Foreign Office were certainly not prepared to advocate any 
real disarmament at The Hague. The British Admiralty were 
just as determined in 1907 as they had been in 1898 not to 
diminish the striking force of the British Navy. At the Second 
Hague Conference, England, in the face of world opposition, 
stood out for the right of capture at sea the one effective 
weapon on which she depended to bring pressure to bear upon 
a foe. Her refusal to acknowledge the inviolability of merchant 
shipping gave Germany a plausible reason for building a battle 
fleet, which she could justify to the public in her own country 
and to the world in general as necessary to protect her expanding 
commerce. The failure of the Hague Conferences to limit 
naval and military expenditure left the path open for the Anglo- 
German naval competition of the pre-war period. 

All the attempts of Great Britain and Germany between 
1908 and 1914 to arrive at an agreement to limit their navies 
failed in the final analysis because neither power was willing 
to yield anything essential. Germany considered that a political 
agreement was the necessary presupposition of a naval under- 
standing, while Great Britain laid chief stress on naval reduc- 
tions, which she argued would lead to better political relations. 
Both points of view were equally intelligible and reasonable, 
for the naval and political frictions were inextricably inter-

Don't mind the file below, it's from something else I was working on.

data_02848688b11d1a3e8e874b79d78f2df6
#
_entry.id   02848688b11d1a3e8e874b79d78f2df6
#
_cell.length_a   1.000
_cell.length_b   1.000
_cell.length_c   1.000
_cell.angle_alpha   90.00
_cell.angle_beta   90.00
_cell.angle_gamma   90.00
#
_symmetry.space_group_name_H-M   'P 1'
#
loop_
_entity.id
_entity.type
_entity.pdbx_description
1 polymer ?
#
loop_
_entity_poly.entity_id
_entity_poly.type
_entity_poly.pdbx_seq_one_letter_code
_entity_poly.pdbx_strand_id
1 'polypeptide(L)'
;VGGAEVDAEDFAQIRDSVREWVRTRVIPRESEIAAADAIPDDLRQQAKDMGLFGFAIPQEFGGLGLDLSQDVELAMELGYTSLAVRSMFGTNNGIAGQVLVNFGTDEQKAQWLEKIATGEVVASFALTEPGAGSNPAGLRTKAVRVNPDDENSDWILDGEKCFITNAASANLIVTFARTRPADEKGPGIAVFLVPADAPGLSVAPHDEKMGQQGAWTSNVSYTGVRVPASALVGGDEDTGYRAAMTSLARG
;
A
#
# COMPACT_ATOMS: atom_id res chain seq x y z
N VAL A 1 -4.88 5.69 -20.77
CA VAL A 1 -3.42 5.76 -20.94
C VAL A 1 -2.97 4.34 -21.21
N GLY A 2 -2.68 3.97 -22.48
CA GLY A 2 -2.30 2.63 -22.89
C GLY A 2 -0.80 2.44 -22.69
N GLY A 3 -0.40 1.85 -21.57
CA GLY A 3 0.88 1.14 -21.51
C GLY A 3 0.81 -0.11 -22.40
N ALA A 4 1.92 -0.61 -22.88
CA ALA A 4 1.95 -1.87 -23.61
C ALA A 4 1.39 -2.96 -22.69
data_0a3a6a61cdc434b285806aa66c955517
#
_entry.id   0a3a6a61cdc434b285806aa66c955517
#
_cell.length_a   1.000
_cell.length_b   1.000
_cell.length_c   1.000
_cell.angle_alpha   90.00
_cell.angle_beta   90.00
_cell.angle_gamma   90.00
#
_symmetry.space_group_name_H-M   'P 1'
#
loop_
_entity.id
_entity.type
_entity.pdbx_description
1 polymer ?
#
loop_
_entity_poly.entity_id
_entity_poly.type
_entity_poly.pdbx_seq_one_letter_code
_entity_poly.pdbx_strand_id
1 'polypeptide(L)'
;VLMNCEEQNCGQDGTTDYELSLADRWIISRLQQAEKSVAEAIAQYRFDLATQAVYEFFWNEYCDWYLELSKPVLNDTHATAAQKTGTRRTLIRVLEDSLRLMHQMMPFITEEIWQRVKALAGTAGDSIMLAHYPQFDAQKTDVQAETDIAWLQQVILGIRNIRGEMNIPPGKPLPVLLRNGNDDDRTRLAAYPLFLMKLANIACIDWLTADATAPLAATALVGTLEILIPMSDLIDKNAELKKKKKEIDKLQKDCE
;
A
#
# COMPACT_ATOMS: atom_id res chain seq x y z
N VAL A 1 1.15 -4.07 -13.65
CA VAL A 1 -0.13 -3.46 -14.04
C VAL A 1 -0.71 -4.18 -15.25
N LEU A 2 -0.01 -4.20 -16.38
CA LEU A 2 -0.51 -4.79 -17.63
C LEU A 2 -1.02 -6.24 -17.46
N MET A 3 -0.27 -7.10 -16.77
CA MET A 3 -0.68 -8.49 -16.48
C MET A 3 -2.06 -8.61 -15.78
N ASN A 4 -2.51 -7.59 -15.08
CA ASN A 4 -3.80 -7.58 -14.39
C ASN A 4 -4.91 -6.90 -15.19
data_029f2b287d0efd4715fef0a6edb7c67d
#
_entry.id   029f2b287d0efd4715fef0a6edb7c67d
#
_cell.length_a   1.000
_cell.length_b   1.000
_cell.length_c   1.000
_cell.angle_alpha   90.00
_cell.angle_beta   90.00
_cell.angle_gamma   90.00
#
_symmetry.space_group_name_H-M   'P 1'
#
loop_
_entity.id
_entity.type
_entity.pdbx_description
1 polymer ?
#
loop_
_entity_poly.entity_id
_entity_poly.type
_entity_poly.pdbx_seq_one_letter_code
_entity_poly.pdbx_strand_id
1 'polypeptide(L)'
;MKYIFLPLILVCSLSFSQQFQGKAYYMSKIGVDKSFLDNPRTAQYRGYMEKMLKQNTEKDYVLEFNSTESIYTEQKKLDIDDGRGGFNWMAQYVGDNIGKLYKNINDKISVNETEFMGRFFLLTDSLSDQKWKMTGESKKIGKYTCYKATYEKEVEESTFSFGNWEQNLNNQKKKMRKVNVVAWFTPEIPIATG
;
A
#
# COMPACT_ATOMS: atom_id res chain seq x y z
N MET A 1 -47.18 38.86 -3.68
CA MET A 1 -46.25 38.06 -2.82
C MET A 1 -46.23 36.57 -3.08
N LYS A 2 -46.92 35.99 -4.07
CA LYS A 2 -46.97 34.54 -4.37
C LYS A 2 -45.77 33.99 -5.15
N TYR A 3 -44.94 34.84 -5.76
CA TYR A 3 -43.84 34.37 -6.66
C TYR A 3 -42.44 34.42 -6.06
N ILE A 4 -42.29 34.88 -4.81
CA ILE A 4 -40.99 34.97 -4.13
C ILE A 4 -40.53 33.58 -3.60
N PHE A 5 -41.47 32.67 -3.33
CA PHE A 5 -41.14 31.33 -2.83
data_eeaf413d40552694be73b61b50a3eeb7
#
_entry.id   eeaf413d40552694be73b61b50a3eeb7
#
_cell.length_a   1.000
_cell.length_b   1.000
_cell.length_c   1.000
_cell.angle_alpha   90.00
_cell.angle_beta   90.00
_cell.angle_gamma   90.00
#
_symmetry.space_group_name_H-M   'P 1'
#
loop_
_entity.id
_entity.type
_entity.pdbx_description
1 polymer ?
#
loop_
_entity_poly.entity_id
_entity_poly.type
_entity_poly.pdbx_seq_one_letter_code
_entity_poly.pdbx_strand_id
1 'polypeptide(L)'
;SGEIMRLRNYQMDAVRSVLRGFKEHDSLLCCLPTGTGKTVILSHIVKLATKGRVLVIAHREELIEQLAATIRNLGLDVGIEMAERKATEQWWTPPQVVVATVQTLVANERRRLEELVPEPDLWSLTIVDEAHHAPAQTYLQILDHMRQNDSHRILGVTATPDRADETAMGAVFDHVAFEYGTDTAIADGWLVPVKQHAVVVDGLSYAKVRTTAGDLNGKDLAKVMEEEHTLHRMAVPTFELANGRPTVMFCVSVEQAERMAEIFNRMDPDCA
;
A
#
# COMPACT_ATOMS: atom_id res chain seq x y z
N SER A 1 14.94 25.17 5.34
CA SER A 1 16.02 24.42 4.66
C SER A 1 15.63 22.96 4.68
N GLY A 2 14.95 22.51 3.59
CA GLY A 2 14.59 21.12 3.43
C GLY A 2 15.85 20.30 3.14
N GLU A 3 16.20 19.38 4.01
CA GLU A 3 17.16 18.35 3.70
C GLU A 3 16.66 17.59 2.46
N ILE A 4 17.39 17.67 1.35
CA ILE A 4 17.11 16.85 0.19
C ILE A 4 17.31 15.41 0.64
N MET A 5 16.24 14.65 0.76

woven, Germany would not consider a drastic limitation of 
her naval armaments unless Great Britain would promise neu- 
trality of a far-reaching character, for so long as she stood with 
France and Russia, Germany feared that they would cherish 
schemes of revenge and aggression. An Anglo-German under- 
standing would have meant that France and Russia would have 


lost the certainty that they could continue to count upon the 
support of England in pursuing an anti-German policy. Great 
Britain, however, would not give up the insurance provided by 
the Entente so long as Germany went on adding to her navy 
and had the protection of the Triple Alliance. "The British 
insisted on both their naval supremacy and their diplomatic 
combinations, for thus the balance of power was turned against 
Germany. To restore the balance in their favour, the Germans 
wished to retain their freedom in the matter of armaments or 
to break up the Triple Entente. The position of each was 
logical, so long as the theory of equilibrium was the mainspring 
of European diplomacy." 4 

The theory of equilibrium or the balance of power as it 
expressed itself in alliances, accentuated the armament com- 
petition. The year 1914 found Europe divided into two armed 
camps, Triple Alliance and Triple Entente. Each group 
Triplice and Entente aimed at being sufficiently stronger than 
the other to dictate rather than accept results. Thus both 
increased armaments, urged on and assisted by other members 
of the group. Each country aimed not only at being secure 
but at strengthening the alliance to which it belonged. In 1907, 
a Russian loan was floated in London and a Russian cruiser was 
ordered from Vickers. At Reval in 1908, Sir John Fisher urged 
the Russians to concentrate their energies on their army and 
to strengthen their western frontiers. On July 15, 1913, M. 
Kokovtsov, Russian Minister of Finance, directed that 100,000 
francs should be paid to M. Klotz, the French Finance Minister, 
out of the Russian secret fund for influencing the French press 
in favor of the three-year term of military service, and at the 
same time he demanded "semi-official" support for Russia in 
Balkan affairs. 5 In December, 1913, the French Government 
agreed to permit Russia to float a loan in Paris, the money to be